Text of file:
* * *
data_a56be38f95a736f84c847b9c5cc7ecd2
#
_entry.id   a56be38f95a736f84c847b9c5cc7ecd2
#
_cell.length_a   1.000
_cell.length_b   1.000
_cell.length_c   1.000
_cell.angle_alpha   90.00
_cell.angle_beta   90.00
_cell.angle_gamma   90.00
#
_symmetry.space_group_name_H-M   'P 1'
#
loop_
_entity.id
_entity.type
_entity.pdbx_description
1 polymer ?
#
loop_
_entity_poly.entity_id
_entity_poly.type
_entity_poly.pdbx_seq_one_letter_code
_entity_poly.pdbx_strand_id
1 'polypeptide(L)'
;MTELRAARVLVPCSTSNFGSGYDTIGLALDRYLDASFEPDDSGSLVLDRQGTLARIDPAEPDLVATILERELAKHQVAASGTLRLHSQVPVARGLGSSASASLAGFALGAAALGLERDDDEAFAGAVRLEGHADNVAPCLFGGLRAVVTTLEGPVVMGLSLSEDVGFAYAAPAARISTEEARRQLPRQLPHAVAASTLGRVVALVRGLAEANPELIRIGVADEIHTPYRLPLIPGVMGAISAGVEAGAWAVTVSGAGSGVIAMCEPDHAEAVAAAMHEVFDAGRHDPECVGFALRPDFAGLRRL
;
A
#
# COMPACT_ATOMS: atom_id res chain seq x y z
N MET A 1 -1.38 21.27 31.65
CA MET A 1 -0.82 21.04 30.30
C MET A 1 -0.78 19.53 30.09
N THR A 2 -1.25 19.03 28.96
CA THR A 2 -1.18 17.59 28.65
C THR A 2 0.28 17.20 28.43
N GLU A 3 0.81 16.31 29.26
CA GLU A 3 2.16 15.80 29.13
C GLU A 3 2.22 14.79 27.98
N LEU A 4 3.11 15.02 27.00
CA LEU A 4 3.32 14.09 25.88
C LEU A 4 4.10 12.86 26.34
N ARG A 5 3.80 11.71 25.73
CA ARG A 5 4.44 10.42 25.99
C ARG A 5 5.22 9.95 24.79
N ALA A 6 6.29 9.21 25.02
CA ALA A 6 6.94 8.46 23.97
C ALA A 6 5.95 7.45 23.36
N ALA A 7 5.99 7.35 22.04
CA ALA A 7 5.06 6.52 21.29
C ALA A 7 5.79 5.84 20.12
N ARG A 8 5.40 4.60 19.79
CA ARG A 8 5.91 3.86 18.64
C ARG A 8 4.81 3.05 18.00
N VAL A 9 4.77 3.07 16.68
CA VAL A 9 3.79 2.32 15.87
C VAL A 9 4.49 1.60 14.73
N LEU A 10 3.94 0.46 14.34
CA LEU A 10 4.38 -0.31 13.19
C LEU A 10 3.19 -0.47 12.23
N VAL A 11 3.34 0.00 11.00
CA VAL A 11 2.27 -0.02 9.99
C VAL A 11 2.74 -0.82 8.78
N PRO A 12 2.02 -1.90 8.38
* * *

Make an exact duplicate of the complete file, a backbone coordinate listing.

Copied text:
data_a56be38f95a736f84c847b9c5cc7ecd2
#
_entry.id   a56be38f95a736f84c847b9c5cc7ecd2
#
_cell.length_a   1.000
_cell.length_b   1.000
_cell.length_c   1.000
_cell.angle_alpha   90.00
_cell.angle_beta   90.00
_cell.angle_gamma   90.00
#
_symmetry.space_group_name_H-M   'P 1'
#
loop_
_entity.id
_entity.type
_entity.pdbx_description
1 polymer ?
#
loop_
_entity_poly.entity_id
_entity_poly.type
_entity_poly.pdbx_seq_one_letter_code
_entity_poly.pdbx_strand_id
1 'polypeptide(L)'
;MTELRAARVLVPCSTSNFGSGYDTIGLALDRYLDASFEPDDSGSLVLDRQGTLARIDPAEPDLVATILERELAKHQVAASGTLRLHSQVPVARGLGSSASASLAGFALGAAALGLERDDDEAFAGAVRLEGHADNVAPCLFGGLRAVVTTLEGPVVMGLSLSEDVGFAYAAPAARISTEEARRQLPRQLPHAVAASTLGRVVALVRGLAEANPELIRIGVADEIHTPYRLPLIPGVMGAISAGVEAGAWAVTVSGAGSGVIAMCEPDHAEAVAAAMHEVFDAGRHDPECVGFALRPDFAGLRRL
;
A
#
# COMPACT_ATOMS: atom_id res chain seq x y z
N MET A 1 -1.38 21.27 31.65
CA MET A 1 -0.82 21.04 30.30
C MET A 1 -0.78 19.53 30.09
N THR A 2 -1.25 19.03 28.96
CA THR A 2 -1.18 17.59 28.65
C THR A 2 0.28 17.20 28.43
N GLU A 3 0.81 16.31 29.26
CA GLU A 3 2.16 15.80 29.13
C GLU A 3 2.22 14.79 27.98
N LEU A 4 3.11 15.02 27.00
CA LEU A 4 3.32 14.09 25.88
C LEU A 4 4.10 12.86 26.34
N ARG A 5 3.80 11.71 25.73
CA ARG A 5 4.44 10.42 25.99
C ARG A 5 5.22 9.95 24.79
N ALA A 6 6.29 9.21 25.02
CA ALA A 6 6.94 8.46 23.97
C ALA A 6 5.95 7.45 23.36
N ALA A 7 5.99 7.35 22.04
CA ALA A 7 5.06 6.52 21.29
C ALA A 7 5.79 5.84 20.12
N ARG A 8 5.40 4.60 19.79
CA ARG A 8 5.91 3.86 18.64
C ARG A 8 4.81 3.05 18.00
N VAL A 9 4.77 3.07 16.68
CA VAL A 9 3.79 2.32 15.87
C VAL A 9 4.49 1.60 14.73
N LEU A 10 3.94 0.46 14.34
CA LEU A 10 4.38 -0.31 13.19
C LEU A 10 3.19 -0.47 12.23
N VAL A 11 3.34 0.00 11.00
CA VAL A 11 2.27 -0.02 9.99
C VAL A 11 2.74 -0.82 8.78
N PRO A 12 2.02 -1.90 8.38